His under 21 hurling manager in those earlier years, Tommy Naughton – to Dublin what Len Gaynor was to Clare – used to rate Keaney in the top four hurlers in the country. Tommy was a proud man in Croke Park last Sunday who doesn't feel any less in his conviction now than he did back then.
"A powerful man, great striker of a ball and a real doer as well," he says. "You saw yourself the balls he won when there was a bit of pressure coming from Galway in the second half. Anyone might get 50 per cent, but he got you 100 per cent – even the point that Michael Carton got, he won and passed it back to him. The power. His tackling as well. I think everyone is braver around him. You could play him everywhere. But really he is a great target man from the point of view of puck-outs."
Ten minutes to go in the Leinster final and Galway are within six of Dublin and carrying a clear goal threat. They are on the attack when Keaney gets in the way and makes a vital interception. The ball is delivered into the Galway half of the field and eventually Shane Kavanagh, under tremendous pressure, clears down the middle. On to the ball comes Keaney and he drives it over the bar. Just one of many critical Keaney interventions. No player caught as much ball and no player caught as much hard ball as he did.
Last Sunday, Keaney was on the ball on 20 occasions in a frenetic match and when it was at its most frenetic he was usually in the thick of it. Dublin followers found comedy value in his assertions after the game that they had more in them. They loved it of course because they believed him, and they had no reason not to. It is what makes him the player he is. Dublin have more hurling to do and in 1995 Clare managed to kick on and win an All-Ireland after a provincial breakthrough that took longer. But, for now, credit is due.
Dublin scored 2-25 against a team that won the same title by trumping Kilkenny a year ago and almost winning an All-Ireland against the same exalted opposition. Of that winning total, 2-21 came from play.
In the last 40 years of Leinster senior hurling finals only two winners have surpassed the Dublin total of 31 points: Kilkenny in 2008, with 36 in a landslide win over Wexford, and Kilkenny in 1973 when they scored a total of 34 points and defeated Wexford by ten but in a match played over 80 minutes.
Another notable feature was the attendance. While relatively modest in the context of the overall stadium capacity at 36,657, it was respectable and above the recent average. It marked the highest attendance at a Leinster senior hurling final since 2006 when Wexford played Kilkenny. Last year's final brought only 22,171 and the Dublin turnout a week ago is seen as encouraging by those promoting the game in the county. The rise in the general hurling population in the last ten or 15 years has contributed to that; more hurlers playing translated into more match-goers.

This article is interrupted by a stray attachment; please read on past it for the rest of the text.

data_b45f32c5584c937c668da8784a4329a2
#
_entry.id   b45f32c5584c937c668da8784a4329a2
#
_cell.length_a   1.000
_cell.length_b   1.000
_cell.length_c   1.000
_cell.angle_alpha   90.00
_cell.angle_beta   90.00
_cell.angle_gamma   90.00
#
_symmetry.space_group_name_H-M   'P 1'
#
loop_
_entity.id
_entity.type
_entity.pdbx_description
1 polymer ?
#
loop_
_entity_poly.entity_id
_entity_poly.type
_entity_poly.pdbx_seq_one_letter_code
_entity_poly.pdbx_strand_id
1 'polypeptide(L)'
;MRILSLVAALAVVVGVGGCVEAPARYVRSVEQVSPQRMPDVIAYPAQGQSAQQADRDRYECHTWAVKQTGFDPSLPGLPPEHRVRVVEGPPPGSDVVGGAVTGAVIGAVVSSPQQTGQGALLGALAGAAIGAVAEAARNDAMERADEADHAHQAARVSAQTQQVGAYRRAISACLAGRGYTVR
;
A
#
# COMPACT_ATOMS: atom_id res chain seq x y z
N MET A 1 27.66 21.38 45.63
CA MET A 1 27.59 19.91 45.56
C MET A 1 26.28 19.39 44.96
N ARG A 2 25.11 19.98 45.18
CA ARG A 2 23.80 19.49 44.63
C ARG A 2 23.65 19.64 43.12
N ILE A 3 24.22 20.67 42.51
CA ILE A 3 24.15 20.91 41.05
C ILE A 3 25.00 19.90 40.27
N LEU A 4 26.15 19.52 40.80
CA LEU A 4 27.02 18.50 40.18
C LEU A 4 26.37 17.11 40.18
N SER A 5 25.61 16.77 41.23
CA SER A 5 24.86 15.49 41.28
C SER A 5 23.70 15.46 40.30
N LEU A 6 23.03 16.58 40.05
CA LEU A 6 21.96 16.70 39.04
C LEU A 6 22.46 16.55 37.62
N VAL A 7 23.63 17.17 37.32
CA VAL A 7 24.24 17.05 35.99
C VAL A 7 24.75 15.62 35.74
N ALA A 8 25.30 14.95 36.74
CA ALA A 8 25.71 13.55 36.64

Dublin Strategic Programme manager Kevin O'Shaughnessy says that they have seen a ten-per-cent rise in the numbers hurling in the 8-12 age bracket in the last 12 months, a phenomenal increase in that space of time. The overall numbers now playing that category is almost 7,000, with football, understandably, higher on around 8,500. O'Shaughnessy
says around 90 per cent of all Dublin clubs are now running a dual mandate, with both games getting equal priority. He also highlighted the range of clubs on last year's Dublin minor hurling team as indicative of the spread of the game to a broader demographic.
Seven Ballyboden players ended up on the field last Sunday – the bigger clubs still carry a major influence – but the pattern is changing and that will manifest itself at senior level in time.
At the presentation last Sunday the old and the new were merged when Jimmy Gray, from the 1961 team, handed the Bob O'Keeffe over to Johnny McCaffrey. It is natural to look back at times like this and appreciate the full weight of the achievement. Down on the pitch moments after the game Conal Keaney, the life and blood of this Dublin hurling team, was already looking ahead. That is his nature. Let us remember what he said in 2005 when he left the hurling squad.
"It's not a decision I'm going to make for life. I'm definitely going back to hurling. It's just that I hope the situation will be different, that things will be resolved, that Dublin will have the best team out. I think if they have the best players available there would be a huge improvement."
It was hard not to doubt him at the time but he has proven to be, by any standard, a man apart.